PLANS for Wellington Monument continue to make progress as the National Trust has backed the restoration.

The National Trust has revealed that the restoration works would need £4million worth of fundraising to complete the plans, but despite this amount, the trust said that repairing the monument fully was its preferred option. A full restoration should keep the monument in good condition for up to 60 years.

Helen Sharp, the National Trust's project manager, said: "The challenge is going to be to raise the money.

"We are starting to talk to people and organisations who could make a very big difference to securing the money needed for this £4m repair project. "Whether the project goes ahead will be dependent on securing major funding and having active support from the local community.

"We are committed to looking after the monument but we are a charity with limited resources to care for the many special places that we look after and only a small team to manage this project.

"The trust recognises the importance of the monument and we’ve made real progress over the past year with finding a way to repair it.

"Our design team have put together all the information from the surveys, which included measuring and modelling the impact of wind given the exposed location, and we’re now working through the feasibility of several repair options."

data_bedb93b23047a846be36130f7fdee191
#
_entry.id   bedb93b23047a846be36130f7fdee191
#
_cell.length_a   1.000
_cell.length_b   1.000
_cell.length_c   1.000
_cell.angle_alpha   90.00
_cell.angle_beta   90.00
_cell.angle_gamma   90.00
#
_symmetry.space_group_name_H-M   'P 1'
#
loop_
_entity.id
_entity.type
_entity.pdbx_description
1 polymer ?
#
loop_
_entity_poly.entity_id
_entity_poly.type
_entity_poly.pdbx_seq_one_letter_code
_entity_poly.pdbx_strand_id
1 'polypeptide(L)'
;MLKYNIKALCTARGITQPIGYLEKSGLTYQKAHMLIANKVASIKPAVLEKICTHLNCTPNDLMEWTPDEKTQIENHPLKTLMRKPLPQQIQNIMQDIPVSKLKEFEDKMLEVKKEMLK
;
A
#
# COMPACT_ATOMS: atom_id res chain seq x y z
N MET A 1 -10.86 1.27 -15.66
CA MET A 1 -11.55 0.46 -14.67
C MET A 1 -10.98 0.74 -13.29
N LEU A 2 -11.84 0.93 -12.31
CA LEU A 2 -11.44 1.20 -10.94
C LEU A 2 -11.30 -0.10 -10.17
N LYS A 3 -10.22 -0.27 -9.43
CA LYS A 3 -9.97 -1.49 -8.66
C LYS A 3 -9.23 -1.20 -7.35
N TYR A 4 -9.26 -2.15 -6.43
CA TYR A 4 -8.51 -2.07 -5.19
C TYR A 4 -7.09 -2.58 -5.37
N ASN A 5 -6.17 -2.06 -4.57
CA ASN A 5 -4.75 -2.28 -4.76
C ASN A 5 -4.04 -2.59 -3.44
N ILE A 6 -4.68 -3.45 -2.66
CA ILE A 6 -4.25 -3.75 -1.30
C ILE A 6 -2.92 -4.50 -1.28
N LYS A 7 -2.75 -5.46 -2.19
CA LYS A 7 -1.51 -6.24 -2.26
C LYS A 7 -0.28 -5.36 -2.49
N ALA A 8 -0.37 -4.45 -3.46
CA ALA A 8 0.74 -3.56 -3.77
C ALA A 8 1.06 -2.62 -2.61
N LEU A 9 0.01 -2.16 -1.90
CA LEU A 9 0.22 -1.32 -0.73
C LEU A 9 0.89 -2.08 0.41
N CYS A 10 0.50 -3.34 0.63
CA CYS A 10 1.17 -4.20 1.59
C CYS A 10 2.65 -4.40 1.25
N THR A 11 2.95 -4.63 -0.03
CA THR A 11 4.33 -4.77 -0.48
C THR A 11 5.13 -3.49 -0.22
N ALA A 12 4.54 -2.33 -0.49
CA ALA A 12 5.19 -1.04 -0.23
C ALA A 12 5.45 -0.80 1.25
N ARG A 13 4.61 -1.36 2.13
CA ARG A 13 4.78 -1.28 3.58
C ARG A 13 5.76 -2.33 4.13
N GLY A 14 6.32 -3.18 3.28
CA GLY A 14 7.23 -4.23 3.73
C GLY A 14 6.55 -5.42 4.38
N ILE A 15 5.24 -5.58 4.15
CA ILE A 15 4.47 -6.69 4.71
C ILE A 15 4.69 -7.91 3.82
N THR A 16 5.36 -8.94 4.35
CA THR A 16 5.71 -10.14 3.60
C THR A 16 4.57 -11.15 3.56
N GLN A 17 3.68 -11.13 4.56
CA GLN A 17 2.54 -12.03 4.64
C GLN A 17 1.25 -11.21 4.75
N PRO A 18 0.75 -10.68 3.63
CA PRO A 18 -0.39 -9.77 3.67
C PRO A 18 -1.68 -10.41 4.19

Plans are in place for the National Trust to submit an application for a Heritage Lottery Fund for a large part of the funding needed. If they are successful, people will have the chance to support the fundraising campaign to help raise the remainder of the money needed.

The necessary testing, monitoring and recording work has nearly been complete, with the final investigations of core samples taking place soon.

Rebecca Pow, the MP for Taunton Deane recently presented a petition to parliament with more than 1,500 signatures expressing their wishes for the monument to be restored.

Ms Pow said: "Having proactively pushed for the restoration of the Wellington Monument since becoming our MP I am delighted that the National Trust, who own the Monument, are getting right behind the project.

"Thanks to their investment in detailed feasibility studies and making a clear case, a decision has been made to move forward with this significant project.

"It will be challenging and there are many hurdles to overcome not least securing upwards of £3m.

"The recent petition I presented to Parliament was signed by almost two thousand people demonstrating the huge local interest in seeing this much loved and iconic symbol restored.

"Involving the whole community in the project will be crucial as we proceed and judging by the interest so far, I am optimistic that, with the right support, we will see this revered obelisk commemorating one of our greatest war heroes restored to the glory it deserves."